Sometimes I feel like I was meant to live over 100 years ago. The idea of being self-sufficient and living a simpler existence is so attractive at times. I know if the women of that era could travel to our time and see our washing machines, SUVs and water dispensing refrigerators, they would probably be perfectly happy to trade places. It's just another case of the grass being greener on the other side.
My pioneering spirit has long desired to make ice cream from scratch. I received a hand-me-down ice cream maker this past winter and have been waiting for the scorching days of summer to bust it out. While traveling in North Carolina and Virginia this month, we ate a LOT of ice cream and some of it was homemade. There was definitely a difference! I couldn't wait to return home and make some for us. I decided that cherry vanilla would be our first flavor since it was my husband's favorite when he was a kid. I bought my ingredients only to come home and find that the metal container that holds the ice cream was missing the lid! In desperation, I went to Kohl's but could only find an ice cream maker that made 1 1/2 quarts. What is the point? There are four of us! It would take two batches just for all of us to have a bowl. I hit Target next and found one that could make a gallon and was the old-fashioned style with the wooden bucket. I was back in business! Our first batch was amazing, though the kids didn't like the actual cherries in it very much. Did they take into consideration the fact that I hand-pitted 3 cups worth for this ice cream and had red-stained hands the rest of the day? Of course not. There may have been too many cherries and I didn't chop them very small so they were pretty icy when you bit into them. My next batch was to be vanilla bean. I decided that I would use the finest ingredients to make the best vanilla bean ice cream possible. I already had good eggs (the recipe called for 8 yolks) and just needed some cream, half and half and vanilla beans. I went to Whole Foods so I could buy organic dairy products. Straus Family Creamery's adorable glass bottles beckoned me. They cost about 40 cents more than the other organics but I decided to splurge. While checking out, the cashier asked if I knew about the bottle deposit. Um....no. Apparently it costs an additional $1.50 per glass bottle which is refunded if you bring the bottles back to the store. Too embarrassed to want to take them back and switch out for the cheaper cardboard cartons, I opted to pay the extra $3.00. Did I mention the glass bottles were adorable? In all my obsessing over the dairy ingredients, I forgot to buy vanilla beans. Not wanting to trudge back to Whole Foods, I hit my local Albertson's. This being my first purchase of whole vanilla beans, I was totally shocked to discover that they sell for $7 for ONE! Fortunately they were on sale or else I would have had to pay $10! Although my recipe called for two beans, I settled for bringing home one giant spice jar with one skinny crinkled bean. At this point, it was almost a $20 gallon of ice cream; I had totally lost my mind. I wish I could say it was the most amazing ice cream ever, but sadly, it was so rich we could barely eat it. At least it made a good berry milkshake and I have learned a valuable life lesson that just because something costs more, doesn't mean it's better.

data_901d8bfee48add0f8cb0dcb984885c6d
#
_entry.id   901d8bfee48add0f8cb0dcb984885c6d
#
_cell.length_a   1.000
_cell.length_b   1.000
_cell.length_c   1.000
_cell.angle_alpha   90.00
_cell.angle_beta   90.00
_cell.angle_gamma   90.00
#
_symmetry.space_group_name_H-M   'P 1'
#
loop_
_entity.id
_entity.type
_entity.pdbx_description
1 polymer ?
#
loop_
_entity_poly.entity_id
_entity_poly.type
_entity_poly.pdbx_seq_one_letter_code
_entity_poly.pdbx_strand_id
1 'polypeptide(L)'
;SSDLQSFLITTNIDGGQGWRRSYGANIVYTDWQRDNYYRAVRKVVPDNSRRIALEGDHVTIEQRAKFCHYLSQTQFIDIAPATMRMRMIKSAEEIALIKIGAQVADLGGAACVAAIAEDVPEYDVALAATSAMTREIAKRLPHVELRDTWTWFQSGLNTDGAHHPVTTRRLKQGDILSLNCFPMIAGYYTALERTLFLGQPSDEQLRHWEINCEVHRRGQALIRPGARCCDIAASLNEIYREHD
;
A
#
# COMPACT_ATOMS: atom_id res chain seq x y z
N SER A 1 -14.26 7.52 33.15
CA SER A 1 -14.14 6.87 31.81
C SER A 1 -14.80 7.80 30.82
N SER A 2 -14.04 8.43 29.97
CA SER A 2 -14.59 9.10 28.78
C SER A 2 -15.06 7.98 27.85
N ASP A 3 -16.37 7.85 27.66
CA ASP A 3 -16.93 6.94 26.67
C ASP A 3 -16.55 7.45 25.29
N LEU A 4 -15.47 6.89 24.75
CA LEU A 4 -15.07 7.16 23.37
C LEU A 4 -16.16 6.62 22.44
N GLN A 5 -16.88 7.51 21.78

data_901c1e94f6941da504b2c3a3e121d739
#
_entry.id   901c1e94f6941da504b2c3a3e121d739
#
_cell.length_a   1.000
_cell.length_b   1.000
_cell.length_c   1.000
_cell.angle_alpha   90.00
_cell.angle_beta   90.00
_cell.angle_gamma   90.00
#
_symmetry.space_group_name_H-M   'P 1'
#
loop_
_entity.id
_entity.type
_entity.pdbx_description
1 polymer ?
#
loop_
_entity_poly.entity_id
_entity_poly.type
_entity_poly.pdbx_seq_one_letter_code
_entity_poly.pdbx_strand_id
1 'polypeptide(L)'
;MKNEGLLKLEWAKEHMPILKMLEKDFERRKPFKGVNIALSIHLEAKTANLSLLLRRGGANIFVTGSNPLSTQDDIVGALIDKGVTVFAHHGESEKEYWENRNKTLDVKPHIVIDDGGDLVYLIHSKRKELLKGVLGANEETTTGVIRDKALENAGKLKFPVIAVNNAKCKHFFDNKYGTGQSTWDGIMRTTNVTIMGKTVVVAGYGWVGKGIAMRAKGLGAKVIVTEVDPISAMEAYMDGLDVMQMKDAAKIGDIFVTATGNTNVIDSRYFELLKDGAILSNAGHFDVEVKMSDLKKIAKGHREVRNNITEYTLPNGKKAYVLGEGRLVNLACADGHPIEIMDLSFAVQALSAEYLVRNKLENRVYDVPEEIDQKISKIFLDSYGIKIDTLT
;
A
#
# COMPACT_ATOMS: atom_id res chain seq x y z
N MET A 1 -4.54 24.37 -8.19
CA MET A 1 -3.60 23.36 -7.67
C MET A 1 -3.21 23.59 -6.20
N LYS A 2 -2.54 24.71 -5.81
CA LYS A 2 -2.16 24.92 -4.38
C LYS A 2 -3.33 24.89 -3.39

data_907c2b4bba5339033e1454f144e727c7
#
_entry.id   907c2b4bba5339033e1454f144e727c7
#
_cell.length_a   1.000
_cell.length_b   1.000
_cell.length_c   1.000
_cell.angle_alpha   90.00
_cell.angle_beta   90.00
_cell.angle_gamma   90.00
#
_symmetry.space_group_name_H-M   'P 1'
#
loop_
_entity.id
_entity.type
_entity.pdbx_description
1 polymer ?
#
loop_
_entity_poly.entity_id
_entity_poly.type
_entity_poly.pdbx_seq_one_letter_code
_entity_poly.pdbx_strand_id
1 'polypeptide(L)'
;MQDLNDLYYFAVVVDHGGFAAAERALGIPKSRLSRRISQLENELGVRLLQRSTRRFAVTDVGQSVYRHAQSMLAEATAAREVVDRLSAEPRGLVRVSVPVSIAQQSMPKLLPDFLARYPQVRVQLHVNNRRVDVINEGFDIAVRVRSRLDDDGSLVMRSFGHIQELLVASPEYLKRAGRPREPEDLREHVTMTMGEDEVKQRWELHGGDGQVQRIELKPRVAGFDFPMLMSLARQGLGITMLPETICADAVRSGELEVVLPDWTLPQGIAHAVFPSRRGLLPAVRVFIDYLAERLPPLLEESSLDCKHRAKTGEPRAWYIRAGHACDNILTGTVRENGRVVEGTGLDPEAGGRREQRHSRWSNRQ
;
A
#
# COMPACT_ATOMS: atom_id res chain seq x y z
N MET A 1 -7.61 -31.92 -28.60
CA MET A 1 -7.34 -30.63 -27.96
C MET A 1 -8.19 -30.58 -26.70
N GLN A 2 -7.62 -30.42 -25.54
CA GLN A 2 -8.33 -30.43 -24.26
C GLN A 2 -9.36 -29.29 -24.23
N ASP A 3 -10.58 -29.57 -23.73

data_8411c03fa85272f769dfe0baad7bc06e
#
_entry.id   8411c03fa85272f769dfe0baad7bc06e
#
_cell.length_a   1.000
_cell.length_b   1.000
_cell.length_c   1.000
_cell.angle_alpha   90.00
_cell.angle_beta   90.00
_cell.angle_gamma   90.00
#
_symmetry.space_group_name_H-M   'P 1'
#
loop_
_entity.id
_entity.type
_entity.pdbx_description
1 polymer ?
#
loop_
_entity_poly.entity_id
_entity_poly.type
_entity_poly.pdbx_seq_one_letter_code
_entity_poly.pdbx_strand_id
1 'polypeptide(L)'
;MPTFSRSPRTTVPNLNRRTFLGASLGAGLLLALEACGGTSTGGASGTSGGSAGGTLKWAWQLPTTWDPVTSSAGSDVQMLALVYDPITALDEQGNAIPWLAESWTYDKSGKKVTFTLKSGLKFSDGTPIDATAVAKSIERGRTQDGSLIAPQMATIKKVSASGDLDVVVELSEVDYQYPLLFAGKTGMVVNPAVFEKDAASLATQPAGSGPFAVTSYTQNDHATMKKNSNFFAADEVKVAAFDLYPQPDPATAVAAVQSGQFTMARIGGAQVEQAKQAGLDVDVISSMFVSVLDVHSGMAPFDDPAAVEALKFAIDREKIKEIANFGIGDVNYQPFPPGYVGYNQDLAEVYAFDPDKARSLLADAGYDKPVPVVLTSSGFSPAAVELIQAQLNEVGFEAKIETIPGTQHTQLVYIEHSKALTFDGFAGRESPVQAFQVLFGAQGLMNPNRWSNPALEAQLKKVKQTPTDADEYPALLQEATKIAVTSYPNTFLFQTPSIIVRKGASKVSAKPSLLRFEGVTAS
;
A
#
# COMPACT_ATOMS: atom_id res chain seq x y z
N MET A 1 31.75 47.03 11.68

This last week I signed on to the Bountiful Baskets produce co-op. Several of my friends have already been purchasing through it and I wanted to see what all the fuss was about. This Saturday morning, I was standing in line behind a warehouse and holding an empty laundry basket that was to be filled with a mystery assortment of fruits and vegetables. The process is actually very simple. You contribute on Tuesday morning towards the upcoming Saturday delivery. It is $15 for conventional produce or $25 for organic. There is a one-time charge of $3.00 added to your first order. Drop points are located around town and you select the one that is most convenient for you, then arrive at the scheduled time to pick up your produce. They have co-ops in Arizona, Nevada, Utah, Idaho, Wyoming, Texas and Washington. For more information check out their website here. I was very happy with amount I received and the overall quality was acceptable except for a little too much mush in one of the tomatoes and some slightly wilted lettuce. The lettuce did perk up once I put it in the fridge. My first organic purchase consisted of:
5 cameo apples
4 black plums
Somewhere between 2-3 pounds of white seedless grapes
1 pint blueberries
1 bunch celery
1 bunch of lacinato kale
1 head green leaf lettuce
1 head cauliflower
2 heads brocolette (A longer, thinner broccoli, it looked like what we grew at home)
You only participate when you want, so there is no obligation to contribute every week. I can't wait to see what my basket will have next week, and it also nice to have a laundry basket not filled with dirty clothes for a change.